Suddenly [“H.,” one of the entrepreneurs] … struck an idea … They still had on hand aquantity of saleratus, which up to this time was looked upon as dead stock … “What ideahave you struck, pards?” asked H.’s colleague. “Why you noodlehead, its very plain – 
put
in more saleratus!” … Th
e saleratus was added in generous quantity, and they turned in
and went to sleep, probably dreaming of light donuts for the million … In the morning
the firm was roused from their dreams of wealth by the reveille, and jumped up in ahurry. But what a sight met their eyes! Dough, dough, dough everywhere! The fact of itwas, their stock had risen about one hundred and fifty percent, above par, and kept onrising. The floor of their tent, blankets, rifles, cartridge-boxes, and everything else, werecovered with a layer of dough, and they could be traced out to the line for roll call by a
string of dough … They, however, did well in business that day, and added saleratus, as
 
their batter decreased, until the compound was so sour that all the sugar they could beg, borrow, or steal was not sufficient to sweeten it enough to suit the most depraved taste.
Accordingly one night, after a very dull day’s trade, they buried what remained of their 
stock in a hole outside of their tent, in the company street. But their astonishment wasgreat in the morning at finding that the stuff refused to remain buried, and had burstthrough the crust of earth over it, and like a fountain, was sending out its streams,whereupon they were obliged to heap several bushels of dirt over the spot to prevent its
resurrection … thus ends the long, but true story of the “Zouave” doughnuts.
1
“The Briarwood Pipe” by Winslow Homer pictures
two soldiers of the 5th New York 
Regiment (Duryee’s Zouaves).
A Cup of Coffee in the Tet Offensive.
During the North Vietnamese Tet Offensive inJanuary 1968, Marine Corporal William Ehrhart was fighting in Hue City. He starts hismemoir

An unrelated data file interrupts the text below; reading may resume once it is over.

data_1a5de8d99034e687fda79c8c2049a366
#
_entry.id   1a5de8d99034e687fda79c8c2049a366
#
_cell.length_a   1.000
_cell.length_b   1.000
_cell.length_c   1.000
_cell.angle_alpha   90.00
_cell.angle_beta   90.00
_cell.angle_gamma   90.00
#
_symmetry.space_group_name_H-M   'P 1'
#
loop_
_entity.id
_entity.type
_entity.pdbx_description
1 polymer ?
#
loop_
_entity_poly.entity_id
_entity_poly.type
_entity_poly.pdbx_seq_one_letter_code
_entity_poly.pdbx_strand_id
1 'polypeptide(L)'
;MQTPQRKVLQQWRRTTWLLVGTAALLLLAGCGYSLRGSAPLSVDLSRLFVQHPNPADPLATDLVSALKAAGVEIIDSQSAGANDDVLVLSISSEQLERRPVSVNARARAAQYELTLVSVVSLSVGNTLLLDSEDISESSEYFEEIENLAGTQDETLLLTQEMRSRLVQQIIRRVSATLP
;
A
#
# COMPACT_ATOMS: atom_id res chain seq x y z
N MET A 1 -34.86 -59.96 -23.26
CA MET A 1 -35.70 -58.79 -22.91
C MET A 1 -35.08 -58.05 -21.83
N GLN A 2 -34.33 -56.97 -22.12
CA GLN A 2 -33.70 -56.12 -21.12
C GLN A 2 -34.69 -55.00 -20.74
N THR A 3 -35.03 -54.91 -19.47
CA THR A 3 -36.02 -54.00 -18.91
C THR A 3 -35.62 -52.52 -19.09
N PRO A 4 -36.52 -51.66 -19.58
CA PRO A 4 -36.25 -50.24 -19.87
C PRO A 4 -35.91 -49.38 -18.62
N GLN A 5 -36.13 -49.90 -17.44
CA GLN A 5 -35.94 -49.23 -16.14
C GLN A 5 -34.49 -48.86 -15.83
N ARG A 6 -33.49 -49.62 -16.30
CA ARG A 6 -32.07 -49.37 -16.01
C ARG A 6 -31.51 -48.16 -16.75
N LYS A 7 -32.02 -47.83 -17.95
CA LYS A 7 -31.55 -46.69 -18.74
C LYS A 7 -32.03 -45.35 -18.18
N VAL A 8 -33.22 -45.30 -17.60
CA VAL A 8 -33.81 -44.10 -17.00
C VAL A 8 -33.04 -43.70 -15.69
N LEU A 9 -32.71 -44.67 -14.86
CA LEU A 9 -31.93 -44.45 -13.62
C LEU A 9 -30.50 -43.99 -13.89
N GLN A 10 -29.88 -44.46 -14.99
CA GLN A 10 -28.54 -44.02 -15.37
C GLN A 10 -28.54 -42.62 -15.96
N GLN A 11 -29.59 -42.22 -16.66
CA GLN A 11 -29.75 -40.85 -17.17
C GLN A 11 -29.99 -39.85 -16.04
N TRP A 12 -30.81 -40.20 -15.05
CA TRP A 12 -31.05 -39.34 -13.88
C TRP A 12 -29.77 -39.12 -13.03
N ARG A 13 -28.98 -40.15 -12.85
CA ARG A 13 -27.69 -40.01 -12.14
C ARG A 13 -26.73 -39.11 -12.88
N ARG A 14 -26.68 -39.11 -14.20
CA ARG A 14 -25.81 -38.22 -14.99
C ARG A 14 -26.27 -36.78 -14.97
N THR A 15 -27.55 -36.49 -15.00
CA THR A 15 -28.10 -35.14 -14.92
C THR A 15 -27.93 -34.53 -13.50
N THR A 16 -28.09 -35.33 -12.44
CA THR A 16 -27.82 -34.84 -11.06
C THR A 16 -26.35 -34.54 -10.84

Vietnam-Perkasie
with this account of his wounding by an antitank rocket, which
occurred at the end of his tour of duty. “A
ll I wanted was a cup of coffee. I was justsitting there, waiting for the water to boil, taking an occasional potshot out the window
 – 
 and suddenly the world was in pieces. I never heard the explosion. Only the impact
registered.” He later matter 
-of-factly explained the G.I. method of brewing up:
 
Every C-ration meal comes with a lot of things, but five of those things you get are a packet of coffee, a can-opener, a plastic spoon, a big can (maybe with crackers and jamand cocoa inside), and a little can (maybe bread or date pudding). To make coffee, you
empty the big can (eat the contents if you’re hungry, or put them in your pocket for later),
 bend the lid back into a handle, and fill it with water from your canteen. Then you takeyour can opener and make a few air holes around the bottom of the little can, which
you’ve also emptied. You bend the little can slightly at the open top end so the big canwill sit on it, and that’s your stove. You’re supposed to get a heat tab with each meal, but
usually y
ou don’t, so you take a little piece of C
-4 plastic explosive
 – 
 
it won’t blow up if it’s not under pressure – 
put that in your stove instead, and light it. You get upwind of itso the fumes from the C-
4 won’t kill half your brain cells, put the big can on
top of thelittle can, and when the water boils, you pour in the packet of coffee and give it a goodstir with your plastic spoon. I was just ready to pour in the coffee when the world came
apart. Things were fine. Then things weren’t. Just like that.
2
 
Cpl. William D. Ehrhart, 1st Battalion, 1st Marines, Con Thien, Vietnam,November 1967. W. D. Ehrhart,
Ordinary Lives: Platoon 1005 and the Vietnam War 
 (Philadelphia: Temple University Press), 90.